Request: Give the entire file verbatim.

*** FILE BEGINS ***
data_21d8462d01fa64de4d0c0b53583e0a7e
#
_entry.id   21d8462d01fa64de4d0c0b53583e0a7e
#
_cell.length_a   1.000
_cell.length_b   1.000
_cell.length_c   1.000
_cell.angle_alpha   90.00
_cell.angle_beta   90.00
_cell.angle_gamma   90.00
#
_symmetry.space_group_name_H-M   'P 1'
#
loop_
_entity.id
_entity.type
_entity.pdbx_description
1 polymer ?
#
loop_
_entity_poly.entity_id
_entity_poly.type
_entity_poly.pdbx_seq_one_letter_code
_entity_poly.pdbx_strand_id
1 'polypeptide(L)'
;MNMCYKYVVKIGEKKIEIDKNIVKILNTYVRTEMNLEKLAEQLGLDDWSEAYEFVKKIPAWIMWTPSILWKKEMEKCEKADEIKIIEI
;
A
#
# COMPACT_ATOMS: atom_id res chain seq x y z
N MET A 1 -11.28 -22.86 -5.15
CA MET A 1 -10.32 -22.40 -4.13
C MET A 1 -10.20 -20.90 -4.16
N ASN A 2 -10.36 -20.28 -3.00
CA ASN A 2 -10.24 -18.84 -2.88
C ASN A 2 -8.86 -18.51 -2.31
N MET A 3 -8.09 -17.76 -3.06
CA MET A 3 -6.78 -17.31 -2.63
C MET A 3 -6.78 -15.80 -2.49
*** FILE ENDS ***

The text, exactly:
data_21d8462d01fa64de4d0c0b53583e0a7e
#
_entry.id   21d8462d01fa64de4d0c0b53583e0a7e
#
_cell.length_a   1.000
_cell.length_b   1.000
_cell.length_c   1.000
_cell.angle_alpha   90.00
_cell.angle_beta   90.00
_cell.angle_gamma   90.00
#
_symmetry.space_group_name_H-M   'P 1'
#
loop_
_entity.id
_entity.type
_entity.pdbx_description
1 polymer ?
#
loop_
_entity_poly.entity_id
_entity_poly.type
_entity_poly.pdbx_seq_one_letter_code
_entity_poly.pdbx_strand_id
1 'polypeptide(L)'
;MNMCYKYVVKIGEKKIEIDKNIVKILNTYVRTEMNLEKLAEQLGLDDWSEAYEFVKKIPAWIMWTPSILWKKEMEKCEKADEIKIIEI
;
A
#
# COMPACT_ATOMS: atom_id res chain seq x y z
N MET A 1 -11.28 -22.86 -5.15
CA MET A 1 -10.32 -22.40 -4.13
C MET A 1 -10.20 -20.90 -4.16
N ASN A 2 -10.36 -20.28 -3.00
CA ASN A 2 -10.24 -18.84 -2.88
C ASN A 2 -8.86 -18.51 -2.31
N MET A 3 -8.09 -17.76 -3.06
CA MET A 3 -6.78 -17.31 -2.63
C MET A 3 -6.78 -15.80 -2.49